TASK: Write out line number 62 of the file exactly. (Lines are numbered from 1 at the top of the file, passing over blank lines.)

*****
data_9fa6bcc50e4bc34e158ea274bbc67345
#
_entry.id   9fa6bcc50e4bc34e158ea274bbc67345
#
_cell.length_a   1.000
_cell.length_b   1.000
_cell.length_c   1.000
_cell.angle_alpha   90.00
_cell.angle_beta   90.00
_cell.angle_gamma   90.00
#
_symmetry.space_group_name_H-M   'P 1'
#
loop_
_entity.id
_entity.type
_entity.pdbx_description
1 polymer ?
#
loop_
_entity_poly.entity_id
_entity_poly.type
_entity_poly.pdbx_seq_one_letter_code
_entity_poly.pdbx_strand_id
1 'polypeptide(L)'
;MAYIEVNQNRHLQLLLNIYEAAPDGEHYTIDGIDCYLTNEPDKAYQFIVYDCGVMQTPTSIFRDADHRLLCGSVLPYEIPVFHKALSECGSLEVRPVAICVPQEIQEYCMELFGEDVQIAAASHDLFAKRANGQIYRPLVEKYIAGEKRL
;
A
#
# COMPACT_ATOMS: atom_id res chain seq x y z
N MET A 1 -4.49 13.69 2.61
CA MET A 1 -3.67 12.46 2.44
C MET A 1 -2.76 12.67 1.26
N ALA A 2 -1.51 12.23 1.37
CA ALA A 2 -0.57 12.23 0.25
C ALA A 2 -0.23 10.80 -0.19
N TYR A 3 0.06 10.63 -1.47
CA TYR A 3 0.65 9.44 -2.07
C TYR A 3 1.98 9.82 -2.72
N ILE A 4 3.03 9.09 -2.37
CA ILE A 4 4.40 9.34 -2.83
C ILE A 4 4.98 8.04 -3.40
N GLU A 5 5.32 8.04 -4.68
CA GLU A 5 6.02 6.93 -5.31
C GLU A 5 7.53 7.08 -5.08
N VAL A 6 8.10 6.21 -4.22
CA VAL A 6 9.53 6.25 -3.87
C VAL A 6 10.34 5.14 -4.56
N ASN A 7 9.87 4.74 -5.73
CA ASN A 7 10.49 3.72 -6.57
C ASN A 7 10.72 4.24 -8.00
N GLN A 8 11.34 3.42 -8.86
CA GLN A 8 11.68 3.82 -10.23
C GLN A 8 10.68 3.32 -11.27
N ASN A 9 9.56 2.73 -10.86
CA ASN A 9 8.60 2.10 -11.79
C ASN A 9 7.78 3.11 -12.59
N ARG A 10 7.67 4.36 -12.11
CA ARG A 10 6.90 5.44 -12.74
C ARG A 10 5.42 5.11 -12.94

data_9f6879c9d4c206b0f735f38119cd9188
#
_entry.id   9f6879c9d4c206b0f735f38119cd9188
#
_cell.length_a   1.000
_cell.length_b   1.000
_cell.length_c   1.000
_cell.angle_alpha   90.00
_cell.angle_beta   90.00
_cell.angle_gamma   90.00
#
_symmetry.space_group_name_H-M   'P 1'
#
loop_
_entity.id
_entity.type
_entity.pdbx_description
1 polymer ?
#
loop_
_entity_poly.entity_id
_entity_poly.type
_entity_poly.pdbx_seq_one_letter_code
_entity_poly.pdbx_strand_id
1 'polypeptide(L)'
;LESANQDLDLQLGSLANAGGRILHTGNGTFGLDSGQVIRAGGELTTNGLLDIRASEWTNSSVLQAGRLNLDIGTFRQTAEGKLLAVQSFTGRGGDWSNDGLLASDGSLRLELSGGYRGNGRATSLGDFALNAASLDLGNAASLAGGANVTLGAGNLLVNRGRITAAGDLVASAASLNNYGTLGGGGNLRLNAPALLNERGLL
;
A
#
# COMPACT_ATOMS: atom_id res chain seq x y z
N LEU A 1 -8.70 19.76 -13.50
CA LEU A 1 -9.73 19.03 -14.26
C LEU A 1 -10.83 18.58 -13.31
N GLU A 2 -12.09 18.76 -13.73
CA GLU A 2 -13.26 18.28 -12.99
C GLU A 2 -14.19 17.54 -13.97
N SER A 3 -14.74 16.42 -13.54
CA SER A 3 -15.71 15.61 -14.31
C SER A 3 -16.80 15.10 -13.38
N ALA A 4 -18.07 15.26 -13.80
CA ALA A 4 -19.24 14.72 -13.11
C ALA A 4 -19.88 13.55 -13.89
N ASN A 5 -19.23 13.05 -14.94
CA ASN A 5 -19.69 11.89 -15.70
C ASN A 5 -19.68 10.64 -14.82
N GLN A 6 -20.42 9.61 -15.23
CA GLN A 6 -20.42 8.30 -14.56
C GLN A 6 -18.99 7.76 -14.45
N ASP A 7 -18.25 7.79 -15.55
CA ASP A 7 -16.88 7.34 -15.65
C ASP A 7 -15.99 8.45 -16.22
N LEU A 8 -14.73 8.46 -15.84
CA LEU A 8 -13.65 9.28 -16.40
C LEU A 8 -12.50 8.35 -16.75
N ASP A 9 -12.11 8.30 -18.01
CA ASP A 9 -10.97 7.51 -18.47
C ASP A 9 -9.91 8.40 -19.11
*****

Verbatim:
#